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March 1974

Experimental Carbon Monoxide Encephalopathy in the Primate: I. Physiologic and Metabolic Aspects

Author Affiliations

Bethesda, Md
From the Laboratory of Perinatal Physiology, National Institute of Neurological Diseases and Stroke, National Institutes of Health, Public Health Service, Dept of Health, Education, and Welfare, Bethesda, Md. Dr. Ginsberg is now with the Department of Neurology, Hospital of the University of Pennsylvania, Philadelphia.

Arch Neurol. 1974;30(3):202-208. doi:10.1001/archneur.1974.00490330010002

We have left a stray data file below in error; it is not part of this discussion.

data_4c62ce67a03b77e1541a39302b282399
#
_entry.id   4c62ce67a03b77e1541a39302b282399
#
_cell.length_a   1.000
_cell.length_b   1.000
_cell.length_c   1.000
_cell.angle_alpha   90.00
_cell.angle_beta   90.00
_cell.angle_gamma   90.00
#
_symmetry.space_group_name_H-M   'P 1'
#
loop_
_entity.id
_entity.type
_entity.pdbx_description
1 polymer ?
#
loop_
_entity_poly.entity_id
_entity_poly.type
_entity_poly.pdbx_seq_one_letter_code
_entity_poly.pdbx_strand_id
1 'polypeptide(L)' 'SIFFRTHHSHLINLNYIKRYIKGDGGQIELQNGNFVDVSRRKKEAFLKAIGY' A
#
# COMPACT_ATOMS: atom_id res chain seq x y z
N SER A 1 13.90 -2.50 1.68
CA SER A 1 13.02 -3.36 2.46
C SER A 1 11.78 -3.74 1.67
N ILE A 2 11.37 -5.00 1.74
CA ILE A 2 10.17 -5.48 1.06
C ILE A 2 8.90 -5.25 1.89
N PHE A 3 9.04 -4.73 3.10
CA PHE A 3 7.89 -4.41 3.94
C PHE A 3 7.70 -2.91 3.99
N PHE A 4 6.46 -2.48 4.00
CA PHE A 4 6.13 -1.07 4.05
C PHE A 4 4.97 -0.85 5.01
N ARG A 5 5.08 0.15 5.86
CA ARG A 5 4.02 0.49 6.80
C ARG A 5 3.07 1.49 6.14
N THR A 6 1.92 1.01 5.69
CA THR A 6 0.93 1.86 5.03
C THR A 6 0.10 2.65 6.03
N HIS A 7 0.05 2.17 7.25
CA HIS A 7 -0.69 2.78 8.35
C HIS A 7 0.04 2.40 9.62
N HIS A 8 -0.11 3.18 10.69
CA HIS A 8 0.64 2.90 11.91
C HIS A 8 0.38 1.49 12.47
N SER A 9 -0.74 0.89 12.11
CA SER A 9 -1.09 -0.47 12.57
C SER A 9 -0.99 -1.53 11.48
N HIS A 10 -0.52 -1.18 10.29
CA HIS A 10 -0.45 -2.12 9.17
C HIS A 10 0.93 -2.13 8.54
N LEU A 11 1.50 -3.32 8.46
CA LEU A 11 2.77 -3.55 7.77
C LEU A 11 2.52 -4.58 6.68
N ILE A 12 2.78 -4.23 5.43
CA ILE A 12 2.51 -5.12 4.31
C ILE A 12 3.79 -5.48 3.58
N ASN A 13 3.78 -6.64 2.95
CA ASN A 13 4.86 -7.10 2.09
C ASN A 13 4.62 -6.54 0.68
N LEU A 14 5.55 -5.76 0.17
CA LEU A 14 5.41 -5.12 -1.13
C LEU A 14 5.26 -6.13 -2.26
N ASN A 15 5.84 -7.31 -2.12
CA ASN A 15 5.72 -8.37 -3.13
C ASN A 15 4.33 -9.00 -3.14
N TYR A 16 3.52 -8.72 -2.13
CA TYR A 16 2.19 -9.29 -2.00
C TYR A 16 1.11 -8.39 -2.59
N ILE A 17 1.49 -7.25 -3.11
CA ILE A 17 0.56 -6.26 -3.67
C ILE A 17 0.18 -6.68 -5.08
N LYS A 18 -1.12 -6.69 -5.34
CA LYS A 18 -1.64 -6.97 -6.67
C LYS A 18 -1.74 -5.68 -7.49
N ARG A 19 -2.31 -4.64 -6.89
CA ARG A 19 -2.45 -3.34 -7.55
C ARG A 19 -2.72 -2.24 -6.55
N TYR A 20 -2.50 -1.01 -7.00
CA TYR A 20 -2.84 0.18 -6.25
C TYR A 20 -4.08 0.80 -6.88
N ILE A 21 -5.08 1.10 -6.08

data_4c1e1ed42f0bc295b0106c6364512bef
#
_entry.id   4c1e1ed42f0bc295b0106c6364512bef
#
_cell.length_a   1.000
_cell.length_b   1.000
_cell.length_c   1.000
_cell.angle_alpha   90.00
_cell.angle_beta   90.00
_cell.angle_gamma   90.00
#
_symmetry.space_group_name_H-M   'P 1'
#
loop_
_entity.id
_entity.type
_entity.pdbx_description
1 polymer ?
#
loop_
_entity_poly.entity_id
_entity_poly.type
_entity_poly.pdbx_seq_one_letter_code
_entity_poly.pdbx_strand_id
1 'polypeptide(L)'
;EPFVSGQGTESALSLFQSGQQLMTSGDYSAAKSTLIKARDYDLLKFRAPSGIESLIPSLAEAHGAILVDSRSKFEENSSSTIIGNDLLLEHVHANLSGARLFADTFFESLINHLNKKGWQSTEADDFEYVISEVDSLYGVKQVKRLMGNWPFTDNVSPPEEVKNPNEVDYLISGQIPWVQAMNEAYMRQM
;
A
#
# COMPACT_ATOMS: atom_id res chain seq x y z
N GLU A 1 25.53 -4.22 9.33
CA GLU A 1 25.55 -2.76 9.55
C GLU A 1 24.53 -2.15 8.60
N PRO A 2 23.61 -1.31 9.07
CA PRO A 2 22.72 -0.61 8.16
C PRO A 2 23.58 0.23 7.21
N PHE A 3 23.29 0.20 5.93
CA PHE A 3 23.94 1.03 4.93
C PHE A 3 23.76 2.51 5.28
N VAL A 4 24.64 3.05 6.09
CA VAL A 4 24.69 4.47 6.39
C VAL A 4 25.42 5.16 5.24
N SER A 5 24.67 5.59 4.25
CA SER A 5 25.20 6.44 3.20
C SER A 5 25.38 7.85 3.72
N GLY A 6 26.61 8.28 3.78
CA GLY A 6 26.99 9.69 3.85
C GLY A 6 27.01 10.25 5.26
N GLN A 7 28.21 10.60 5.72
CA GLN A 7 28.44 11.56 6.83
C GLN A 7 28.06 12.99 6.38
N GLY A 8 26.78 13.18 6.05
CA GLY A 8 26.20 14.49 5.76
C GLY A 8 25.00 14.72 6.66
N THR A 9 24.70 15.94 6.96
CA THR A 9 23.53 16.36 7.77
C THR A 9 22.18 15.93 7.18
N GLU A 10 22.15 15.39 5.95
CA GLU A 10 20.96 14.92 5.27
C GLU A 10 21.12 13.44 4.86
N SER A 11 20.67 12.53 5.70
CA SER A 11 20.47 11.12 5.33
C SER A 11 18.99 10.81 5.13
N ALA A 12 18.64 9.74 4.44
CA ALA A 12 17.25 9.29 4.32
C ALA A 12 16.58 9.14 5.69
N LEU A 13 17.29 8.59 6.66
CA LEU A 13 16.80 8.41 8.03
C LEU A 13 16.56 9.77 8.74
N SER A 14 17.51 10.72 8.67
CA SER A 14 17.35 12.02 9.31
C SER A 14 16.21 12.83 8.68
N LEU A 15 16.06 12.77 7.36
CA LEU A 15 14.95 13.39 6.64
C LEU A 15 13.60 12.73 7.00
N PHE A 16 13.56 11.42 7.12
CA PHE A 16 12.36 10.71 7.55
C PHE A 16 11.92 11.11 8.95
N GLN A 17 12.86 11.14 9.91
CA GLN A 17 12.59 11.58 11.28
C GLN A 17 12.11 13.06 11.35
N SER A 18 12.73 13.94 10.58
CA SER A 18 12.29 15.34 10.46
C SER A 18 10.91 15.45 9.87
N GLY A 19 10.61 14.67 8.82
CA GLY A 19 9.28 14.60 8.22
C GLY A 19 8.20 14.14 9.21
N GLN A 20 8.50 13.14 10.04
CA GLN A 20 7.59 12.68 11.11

Nineteen rhesus monkeys received single exposures to carbon monoxide (CO) sufficient to produce consistent neuropathologic lesions. Inhalation of 0.2% CO led to stable plateau levels of blood carboxyhemoglobin, which averaged 76%. The mean arterial blood oxygen content of these animals declined to 4.2 ml/100 ml. The arterial oxygen pressure remained normal. The jugular venous oxygen content exceeded that of the central venous blood during and following the intoxication. Arterial hypotension and metabolic acidosis evolved consistently though to a variable extent. The central venous pressure remained unaltered. Severe respiratory depression occurred only rarely, whereas cardiac arrhythmias constituted a major risk to life during the actual exposure. Ventricular fibrillation occurred in four animals and was fatal in two but could be largely prevented by the use of lidocaine prophylactically. Arterial hypotension led to the death of two animals.

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